The bigger problem historically has been wars that interrupt globalization --- see, for instance, WWI and WWII, which scuttled the great prosperity boom of the 1890s. And, of course, income disparities, which are a real threat to growth.
Speaking of globalization, did you see Kelly Haughton's op-ed in the Financial Times regarding indexing in the era of globalization? He points out that in today's global markets, indexing by country may not be appropriate. Why not index by company? Samsung, for instance, is one of the 70 largest companies in the world. But because it is based in South Korea, it's considered an emerging market stock and is excluded from major international indexes like MSCI EAFE.
"The most efficient approach to index creation ensures companies are added to indices when they become investable by global investors, not when some arbitrary rule comes into effect," he writes.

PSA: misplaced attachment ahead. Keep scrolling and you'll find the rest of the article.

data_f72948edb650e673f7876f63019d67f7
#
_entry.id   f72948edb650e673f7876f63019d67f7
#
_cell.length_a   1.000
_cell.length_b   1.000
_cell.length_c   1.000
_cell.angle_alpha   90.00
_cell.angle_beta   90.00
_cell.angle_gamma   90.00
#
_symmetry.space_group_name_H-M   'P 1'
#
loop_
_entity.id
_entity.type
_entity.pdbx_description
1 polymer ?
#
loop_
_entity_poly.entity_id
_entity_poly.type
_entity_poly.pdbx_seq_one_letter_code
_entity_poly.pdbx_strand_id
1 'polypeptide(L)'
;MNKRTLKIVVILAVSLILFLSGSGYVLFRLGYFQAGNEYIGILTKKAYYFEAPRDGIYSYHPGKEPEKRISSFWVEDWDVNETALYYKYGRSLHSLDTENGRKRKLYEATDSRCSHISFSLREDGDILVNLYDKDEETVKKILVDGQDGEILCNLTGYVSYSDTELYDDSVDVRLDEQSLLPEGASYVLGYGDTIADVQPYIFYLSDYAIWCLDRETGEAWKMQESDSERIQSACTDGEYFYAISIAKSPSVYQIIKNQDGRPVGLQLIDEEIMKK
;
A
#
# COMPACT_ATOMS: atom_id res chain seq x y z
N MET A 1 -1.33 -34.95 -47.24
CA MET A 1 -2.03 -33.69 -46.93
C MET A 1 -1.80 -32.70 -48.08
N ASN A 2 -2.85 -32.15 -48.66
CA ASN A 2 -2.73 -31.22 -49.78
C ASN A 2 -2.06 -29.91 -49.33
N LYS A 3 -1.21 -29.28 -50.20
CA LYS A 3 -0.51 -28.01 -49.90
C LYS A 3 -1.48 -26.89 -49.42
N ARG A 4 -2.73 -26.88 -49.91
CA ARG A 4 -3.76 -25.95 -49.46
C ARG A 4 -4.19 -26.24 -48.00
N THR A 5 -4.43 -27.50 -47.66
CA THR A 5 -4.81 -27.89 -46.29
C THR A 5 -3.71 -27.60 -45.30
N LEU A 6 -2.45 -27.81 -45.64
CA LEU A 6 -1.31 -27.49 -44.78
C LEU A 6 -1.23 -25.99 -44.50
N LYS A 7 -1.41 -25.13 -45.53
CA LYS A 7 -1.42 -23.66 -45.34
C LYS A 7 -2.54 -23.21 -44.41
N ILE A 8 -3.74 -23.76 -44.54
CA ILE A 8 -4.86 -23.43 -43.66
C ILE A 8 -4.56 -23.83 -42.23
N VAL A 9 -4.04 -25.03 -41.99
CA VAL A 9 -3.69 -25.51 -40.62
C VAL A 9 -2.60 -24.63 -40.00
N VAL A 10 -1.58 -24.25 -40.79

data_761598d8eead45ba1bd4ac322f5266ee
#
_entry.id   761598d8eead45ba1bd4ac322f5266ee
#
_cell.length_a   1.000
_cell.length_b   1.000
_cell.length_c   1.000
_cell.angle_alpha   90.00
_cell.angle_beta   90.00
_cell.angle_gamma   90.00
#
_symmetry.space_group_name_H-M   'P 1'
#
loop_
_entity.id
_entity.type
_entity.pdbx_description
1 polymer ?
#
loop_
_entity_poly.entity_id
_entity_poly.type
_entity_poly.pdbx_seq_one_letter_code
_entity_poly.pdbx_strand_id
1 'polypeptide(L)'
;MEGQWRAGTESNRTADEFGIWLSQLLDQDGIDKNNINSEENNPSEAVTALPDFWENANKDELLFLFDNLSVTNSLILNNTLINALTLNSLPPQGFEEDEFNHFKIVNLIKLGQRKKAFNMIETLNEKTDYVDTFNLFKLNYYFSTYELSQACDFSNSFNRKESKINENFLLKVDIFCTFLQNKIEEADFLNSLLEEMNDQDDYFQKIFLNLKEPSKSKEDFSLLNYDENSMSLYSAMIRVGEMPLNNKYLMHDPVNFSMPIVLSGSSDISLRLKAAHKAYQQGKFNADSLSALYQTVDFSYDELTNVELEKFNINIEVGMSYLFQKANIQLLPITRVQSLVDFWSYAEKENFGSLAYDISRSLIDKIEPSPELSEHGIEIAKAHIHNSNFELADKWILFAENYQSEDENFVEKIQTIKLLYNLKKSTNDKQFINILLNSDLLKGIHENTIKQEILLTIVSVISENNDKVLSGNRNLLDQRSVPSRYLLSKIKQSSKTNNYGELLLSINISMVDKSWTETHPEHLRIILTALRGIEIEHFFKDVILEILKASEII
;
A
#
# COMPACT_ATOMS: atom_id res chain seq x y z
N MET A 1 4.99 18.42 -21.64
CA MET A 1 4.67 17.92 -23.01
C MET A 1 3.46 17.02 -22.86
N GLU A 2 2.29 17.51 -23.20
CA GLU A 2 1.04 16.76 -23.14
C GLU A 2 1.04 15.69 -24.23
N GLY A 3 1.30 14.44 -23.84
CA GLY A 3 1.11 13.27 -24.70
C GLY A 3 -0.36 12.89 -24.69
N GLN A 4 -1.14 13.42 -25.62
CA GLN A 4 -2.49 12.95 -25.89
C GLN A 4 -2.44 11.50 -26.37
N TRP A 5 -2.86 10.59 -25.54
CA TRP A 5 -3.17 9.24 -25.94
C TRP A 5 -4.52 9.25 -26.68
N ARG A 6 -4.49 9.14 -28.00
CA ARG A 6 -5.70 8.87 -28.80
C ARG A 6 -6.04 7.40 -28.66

[I do agree with your thoughts about energy, btw: the current situation is tenuous. Again, I'm less concerned about the long-term issues: just look at all the money being thrown at alternative energy, shale oil, oil sands, etc., plus the nascent but very real steps towards conversation. The problem is that there are very long lead times involved, and until the current wave of investment starts to pay off, the balance of supply and demand will grow increasingly tenuous.]